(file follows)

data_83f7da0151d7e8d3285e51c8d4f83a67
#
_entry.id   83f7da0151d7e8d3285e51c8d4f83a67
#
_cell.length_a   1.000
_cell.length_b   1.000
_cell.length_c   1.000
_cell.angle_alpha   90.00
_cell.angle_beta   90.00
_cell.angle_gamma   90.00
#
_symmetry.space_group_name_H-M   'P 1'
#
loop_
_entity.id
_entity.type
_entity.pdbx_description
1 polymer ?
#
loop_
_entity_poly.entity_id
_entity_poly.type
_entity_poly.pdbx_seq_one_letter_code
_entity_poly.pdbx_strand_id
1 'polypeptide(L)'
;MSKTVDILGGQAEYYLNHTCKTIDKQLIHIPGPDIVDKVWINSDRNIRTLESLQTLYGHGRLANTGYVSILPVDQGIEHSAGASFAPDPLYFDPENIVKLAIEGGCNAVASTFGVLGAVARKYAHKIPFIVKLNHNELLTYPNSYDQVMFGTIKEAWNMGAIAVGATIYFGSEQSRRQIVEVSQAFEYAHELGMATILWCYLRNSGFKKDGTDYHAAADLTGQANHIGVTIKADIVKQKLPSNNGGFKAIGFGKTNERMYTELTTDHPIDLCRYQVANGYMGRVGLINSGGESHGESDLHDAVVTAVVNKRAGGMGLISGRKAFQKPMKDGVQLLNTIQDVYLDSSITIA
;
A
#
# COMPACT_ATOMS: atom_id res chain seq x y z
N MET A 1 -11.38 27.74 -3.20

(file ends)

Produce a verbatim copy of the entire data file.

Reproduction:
data_83f7da0151d7e8d3285e51c8d4f83a67
#
_entry.id   83f7da0151d7e8d3285e51c8d4f83a67
#
_cell.length_a   1.000
_cell.length_b   1.000
_cell.length_c   1.000
_cell.angle_alpha   90.00
_cell.angle_beta   90.00
_cell.angle_gamma   90.00
#
_symmetry.space_group_name_H-M   'P 1'
#
loop_
_entity.id
_entity.type
_entity.pdbx_description
1 polymer ?
#
loop_
_entity_poly.entity_id
_entity_poly.type
_entity_poly.pdbx_seq_one_letter_code
_entity_poly.pdbx_strand_id
1 'polypeptide(L)'
;MSKTVDILGGQAEYYLNHTCKTIDKQLIHIPGPDIVDKVWINSDRNIRTLESLQTLYGHGRLANTGYVSILPVDQGIEHSAGASFAPDPLYFDPENIVKLAIEGGCNAVASTFGVLGAVARKYAHKIPFIVKLNHNELLTYPNSYDQVMFGTIKEAWNMGAIAVGATIYFGSEQSRRQIVEVSQAFEYAHELGMATILWCYLRNSGFKKDGTDYHAAADLTGQANHIGVTIKADIVKQKLPSNNGGFKAIGFGKTNERMYTELTTDHPIDLCRYQVANGYMGRVGLINSGGESHGESDLHDAVVTAVVNKRAGGMGLISGRKAFQKPMKDGVQLLNTIQDVYLDSSITIA
;
A
#
# COMPACT_ATOMS: atom_id res chain seq x y z
N MET A 1 -11.38 27.74 -3.20